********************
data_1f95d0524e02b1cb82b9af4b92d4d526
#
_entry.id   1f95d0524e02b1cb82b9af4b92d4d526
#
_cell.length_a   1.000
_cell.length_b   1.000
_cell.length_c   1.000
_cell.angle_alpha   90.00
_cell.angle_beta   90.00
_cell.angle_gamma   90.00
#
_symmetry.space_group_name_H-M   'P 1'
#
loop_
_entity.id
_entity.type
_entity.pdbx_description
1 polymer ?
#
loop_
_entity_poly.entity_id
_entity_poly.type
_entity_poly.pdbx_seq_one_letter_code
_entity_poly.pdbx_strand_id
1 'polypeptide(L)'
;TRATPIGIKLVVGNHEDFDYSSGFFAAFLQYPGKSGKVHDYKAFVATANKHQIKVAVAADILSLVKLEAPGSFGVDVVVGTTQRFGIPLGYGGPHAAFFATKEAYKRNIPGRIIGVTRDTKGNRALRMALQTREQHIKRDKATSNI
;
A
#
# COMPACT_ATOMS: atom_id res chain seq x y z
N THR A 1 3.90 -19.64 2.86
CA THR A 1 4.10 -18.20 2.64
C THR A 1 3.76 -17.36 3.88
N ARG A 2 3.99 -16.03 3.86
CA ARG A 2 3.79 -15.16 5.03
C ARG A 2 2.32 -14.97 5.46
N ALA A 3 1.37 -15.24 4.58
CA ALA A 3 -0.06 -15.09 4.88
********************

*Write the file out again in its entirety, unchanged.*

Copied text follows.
data_1f95d0524e02b1cb82b9af4b92d4d526
#
_entry.id   1f95d0524e02b1cb82b9af4b92d4d526
#
_cell.length_a   1.000
_cell.length_b   1.000
_cell.length_c   1.000
_cell.angle_alpha   90.00
_cell.angle_beta   90.00
_cell.angle_gamma   90.00
#
_symmetry.space_group_name_H-M   'P 1'
#
loop_
_entity.id
_entity.type
_entity.pdbx_description
1 polymer ?
#
loop_
_entity_poly.entity_id
_entity_poly.type
_entity_poly.pdbx_seq_one_letter_code
_entity_poly.pdbx_strand_id
1 'polypeptide(L)'
;TRATPIGIKLVVGNHEDFDYSSGFFAAFLQYPGKSGKVHDYKAFVATANKHQIKVAVAADILSLVKLEAPGSFGVDVVVGTTQRFGIPLGYGGPHAAFFATKEAYKRNIPGRIIGVTRDTKGNRALRMALQTREQHIKRDKATSNI
;
A
#
# COMPACT_ATOMS: atom_id res chain seq x y z
N THR A 1 3.90 -19.64 2.86
CA THR A 1 4.10 -18.20 2.64
C THR A 1 3.76 -17.36 3.88
N ARG A 2 3.99 -16.03 3.86
CA ARG A 2 3.79 -15.16 5.03
C ARG A 2 2.32 -14.97 5.46
N ALA A 3 1.37 -15.24 4.58
CA ALA A 3 -0.06 -15.09 4.88